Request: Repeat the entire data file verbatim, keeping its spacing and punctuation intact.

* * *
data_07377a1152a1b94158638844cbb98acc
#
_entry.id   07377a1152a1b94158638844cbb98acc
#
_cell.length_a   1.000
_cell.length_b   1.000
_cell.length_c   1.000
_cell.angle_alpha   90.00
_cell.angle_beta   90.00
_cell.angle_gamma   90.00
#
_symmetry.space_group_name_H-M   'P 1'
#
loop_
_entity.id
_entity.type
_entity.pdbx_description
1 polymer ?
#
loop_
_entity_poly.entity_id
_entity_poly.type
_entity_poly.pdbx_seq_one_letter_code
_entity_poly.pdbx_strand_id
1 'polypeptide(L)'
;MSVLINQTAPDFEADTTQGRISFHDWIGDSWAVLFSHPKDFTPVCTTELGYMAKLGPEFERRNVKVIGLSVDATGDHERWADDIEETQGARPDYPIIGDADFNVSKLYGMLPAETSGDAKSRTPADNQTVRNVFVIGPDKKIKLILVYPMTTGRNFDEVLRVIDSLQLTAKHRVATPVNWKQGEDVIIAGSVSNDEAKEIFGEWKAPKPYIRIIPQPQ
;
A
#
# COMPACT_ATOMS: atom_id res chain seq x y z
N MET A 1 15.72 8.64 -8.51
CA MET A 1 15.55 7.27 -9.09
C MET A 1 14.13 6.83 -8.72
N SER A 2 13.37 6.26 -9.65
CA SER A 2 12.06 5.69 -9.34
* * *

data_07377a1152a1b94158638844cbb98acc
#
_entry.id   07377a1152a1b94158638844cbb98acc
#
_cell.length_a   1.000
_cell.length_b   1.000
_cell.length_c   1.000
_cell.angle_alpha   90.00
_cell.angle_beta   90.00
_cell.angle_gamma   90.00
#
_symmetry.space_group_name_H-M   'P 1'
#
loop_
_entity.id
_entity.type
_entity.pdbx_description
1 polymer ?
#
loop_
_entity_poly.entity_id
_entity_poly.type
_entity_poly.pdbx_seq_one_letter_code
_entity_poly.pdbx_strand_id
1 'polypeptide(L)'
;MSVLINQTAPDFEADTTQGRISFHDWIGDSWAVLFSHPKDFTPVCTTELGYMAKLGPEFERRNVKVIGLSVDATGDHERWADDIEETQGARPDYPIIGDADFNVSKLYGMLPAETSGDAKSRTPADNQTVRNVFVIGPDKKIKLILVYPMTTGRNFDEVLRVIDSLQLTAKHRVATPVNWKQGEDVIIAGSVSNDEAKEIFGEWKAPKPYIRIIPQPQ
;
A
#
# COMPACT_ATOMS: atom_id res chain seq x y z
N MET A 1 15.72 8.64 -8.51
CA MET A 1 15.55 7.27 -9.09
C MET A 1 14.13 6.83 -8.72
N SER A 2 13.37 6.26 -9.65
CA SER A 2 12.06 5.69 -9.34